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Ken Burns, Norman Augustine & Cokie Roberts Join with National History Day to Call on Policy Makers to Focus on History Education
New Study Finds Students Who Participate in History Education Programs Gain 21st Century College- and Career-Readiness Skills

For Immediate Release: May 2, 2011
Contact: Mariam Ali: 202-777-3847, mariam.ali@edelman.com

College Park, Md. – As Congress and the Administration work to reauthorize the Elementary and Secondary Education Act (ESEA), supporters of  National History Day (NHD), a year-long academic program focused on historical research for 6th-to 12th-grade students, today called on policymakers to place greater importance on history education programs.

In a letter sent to Congress and the Obama Administration, acclaimed filmmaker Ken Burns, former Lockheed Martin CEO Norman Augustine, and author/journalist Cokie Roberts made the case for a greater focus on history in pending legislation to reauthorize ESEA. On a conference call with reporters Burns and Augustine pointed to a new study by Rockman, et al, which finds students who participate in NHD become better writers and critical thinkers, and learn 21st century college- and career-readiness skills they can take into the competitive workforce.

“Those of us who work with National History Day students have witnessed firsthand that history education does not just help students achieve academically, it prepares them for life,” said NHD’s Executive Director Cathy Gorn, Ph.D. “I am proud to stand with some of America’s most distinguished leaders from the worlds of business, media and the arts in calling on our political leaders to guarantee history is not left behind.”

According to a Job Outlook 2011 survey conducted by the National Association of Colleges and Employment (NACE), employers look for skills such as verbal communication, ability to collaborate with peers and time management in their future employees.

“To be successful in today’s competitive workplace, we need to teach students communication skills and the ability to work in teams,” said Norman Augustine, former CEO of Lockheed Martin. “History education and the National History Day program give students the skills to succeed far beyond the study of history—which in itself is important.”

“What an incredible, compelling way to get kids excited about education, research and the mechanics of storytelling,” said Ken Burns, award-winning documentary filmmaker. “The skills that students take from history education and the NHD program are ones they will carry with them throughout their lives.”

The study conducted by Rockman, et al found students who participate in the NHD program outperform their peers on state standardized tests in multiple subjects, including reading, science, math and social studies. In addition, the study also found that Black and Hispanic NHD students posted higher performance assessment scores than their peers by a margin of two to one.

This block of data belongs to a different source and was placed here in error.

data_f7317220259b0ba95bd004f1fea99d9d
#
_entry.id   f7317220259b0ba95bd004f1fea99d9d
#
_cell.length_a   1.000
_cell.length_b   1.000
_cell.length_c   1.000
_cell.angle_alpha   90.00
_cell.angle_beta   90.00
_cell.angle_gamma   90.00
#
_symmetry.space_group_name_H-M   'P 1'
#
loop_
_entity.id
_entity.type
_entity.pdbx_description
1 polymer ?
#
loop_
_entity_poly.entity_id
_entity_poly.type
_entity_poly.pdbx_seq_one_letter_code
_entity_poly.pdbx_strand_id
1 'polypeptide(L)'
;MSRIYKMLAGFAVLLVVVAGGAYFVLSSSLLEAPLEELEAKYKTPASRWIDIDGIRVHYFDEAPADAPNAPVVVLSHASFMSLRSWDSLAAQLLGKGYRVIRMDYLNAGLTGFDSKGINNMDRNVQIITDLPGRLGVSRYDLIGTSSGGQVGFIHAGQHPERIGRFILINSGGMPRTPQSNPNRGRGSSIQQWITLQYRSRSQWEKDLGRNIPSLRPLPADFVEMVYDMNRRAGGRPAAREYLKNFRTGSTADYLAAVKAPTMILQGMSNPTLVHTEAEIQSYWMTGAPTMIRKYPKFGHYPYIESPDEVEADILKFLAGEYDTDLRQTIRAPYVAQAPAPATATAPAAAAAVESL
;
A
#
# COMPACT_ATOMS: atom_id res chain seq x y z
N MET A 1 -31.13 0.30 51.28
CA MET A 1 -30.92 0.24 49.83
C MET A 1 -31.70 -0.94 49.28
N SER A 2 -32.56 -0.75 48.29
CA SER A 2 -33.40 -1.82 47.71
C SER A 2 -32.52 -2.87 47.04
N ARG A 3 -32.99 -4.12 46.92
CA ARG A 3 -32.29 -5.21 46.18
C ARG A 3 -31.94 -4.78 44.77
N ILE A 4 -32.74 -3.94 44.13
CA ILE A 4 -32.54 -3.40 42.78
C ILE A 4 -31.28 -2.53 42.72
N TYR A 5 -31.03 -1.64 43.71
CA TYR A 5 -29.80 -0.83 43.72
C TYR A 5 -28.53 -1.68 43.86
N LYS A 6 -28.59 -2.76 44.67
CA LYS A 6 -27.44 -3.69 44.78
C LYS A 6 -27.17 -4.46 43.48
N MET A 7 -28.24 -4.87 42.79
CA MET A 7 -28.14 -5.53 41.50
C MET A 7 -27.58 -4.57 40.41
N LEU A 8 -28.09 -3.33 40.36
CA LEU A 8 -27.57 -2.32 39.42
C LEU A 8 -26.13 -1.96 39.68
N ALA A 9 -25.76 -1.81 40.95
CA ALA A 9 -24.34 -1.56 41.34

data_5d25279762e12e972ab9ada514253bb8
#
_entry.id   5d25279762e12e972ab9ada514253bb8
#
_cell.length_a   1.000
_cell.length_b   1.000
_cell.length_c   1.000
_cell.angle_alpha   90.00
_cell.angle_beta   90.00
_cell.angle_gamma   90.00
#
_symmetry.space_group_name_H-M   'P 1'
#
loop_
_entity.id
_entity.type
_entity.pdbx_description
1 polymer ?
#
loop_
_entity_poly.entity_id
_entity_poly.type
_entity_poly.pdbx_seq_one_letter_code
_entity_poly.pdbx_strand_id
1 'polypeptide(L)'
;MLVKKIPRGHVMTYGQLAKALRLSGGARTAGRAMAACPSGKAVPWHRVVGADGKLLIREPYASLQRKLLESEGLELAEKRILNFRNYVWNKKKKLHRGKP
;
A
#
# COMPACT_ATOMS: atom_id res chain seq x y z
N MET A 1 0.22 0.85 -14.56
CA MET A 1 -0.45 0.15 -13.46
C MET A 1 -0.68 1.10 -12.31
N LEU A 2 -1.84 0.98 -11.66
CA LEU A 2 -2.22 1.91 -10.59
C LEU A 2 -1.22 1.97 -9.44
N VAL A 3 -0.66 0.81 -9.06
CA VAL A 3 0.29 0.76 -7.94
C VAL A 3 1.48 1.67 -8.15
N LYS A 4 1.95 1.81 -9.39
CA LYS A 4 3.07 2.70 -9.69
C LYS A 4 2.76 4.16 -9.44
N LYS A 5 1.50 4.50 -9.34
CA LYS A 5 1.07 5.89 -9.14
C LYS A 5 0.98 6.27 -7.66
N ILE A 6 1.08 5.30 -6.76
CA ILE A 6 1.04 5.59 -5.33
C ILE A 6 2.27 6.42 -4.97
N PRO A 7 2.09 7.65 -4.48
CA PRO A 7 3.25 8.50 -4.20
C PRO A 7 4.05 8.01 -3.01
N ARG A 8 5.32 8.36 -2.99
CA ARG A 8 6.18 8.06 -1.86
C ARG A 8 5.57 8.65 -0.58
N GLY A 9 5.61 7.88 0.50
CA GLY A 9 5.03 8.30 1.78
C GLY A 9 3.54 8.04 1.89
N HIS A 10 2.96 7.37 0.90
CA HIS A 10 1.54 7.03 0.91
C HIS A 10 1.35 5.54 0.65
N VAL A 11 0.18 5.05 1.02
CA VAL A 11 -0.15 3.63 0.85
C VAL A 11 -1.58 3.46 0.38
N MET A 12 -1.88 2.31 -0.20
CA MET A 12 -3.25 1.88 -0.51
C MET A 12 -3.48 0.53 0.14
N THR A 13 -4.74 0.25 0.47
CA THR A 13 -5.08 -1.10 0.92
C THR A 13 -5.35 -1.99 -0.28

The study found NHD is successful because it applies a research-based methodology, specifically engaging students in rigorous research, connecting teacher practice and instruction to student achievement, and providing students and teachers career-ready skills they can use outside the classroom.

“Students have always told us how much they loved their NHD experience and how it has changed their life, both in their academics and their careers. History not only teaches students about the stories of our past, but it is vital to creating a generation of young people who can apply these lessons to the future,” said Cokie Roberts, journalist, author and political commentator.

The group concluded that without history and civics education, students will not be equipped with these foundational skills, which are needed to compete in the global marketplace. Schools across the country are decreasing instructional hours devoted to history and civics. History education programs are effective in teaching critical thinking, writing and research skills that prepare students for college, career and participatory citizenship. This is why history education needs to be applied across the system, so we can continue to create the next generation of leaders and engaged citizens.

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About National History Day
National History Day (NHD) is a year-long academic organization for elementary and secondary school students. Each year, more than half a million students, encouraged by thousands of teachers nationwide participate in the NHD contest. Students choose historical topics related to a theme and conduct extensive primary and secondary research through libraries, archives, museums, oral history interviews and historic sites. After analyzing and interpreting their sources and drawing conclusions about their topics’ significance in history, students present their work in original papers, websites, exhibits, performances and documentaries. These products are entered into competitions in the spring, at local, state and national levels where they are evaluated by professional historians and educators. The program culminates in a national competition each June held at the University of Maryland at College Park. Visit www.nhd.org.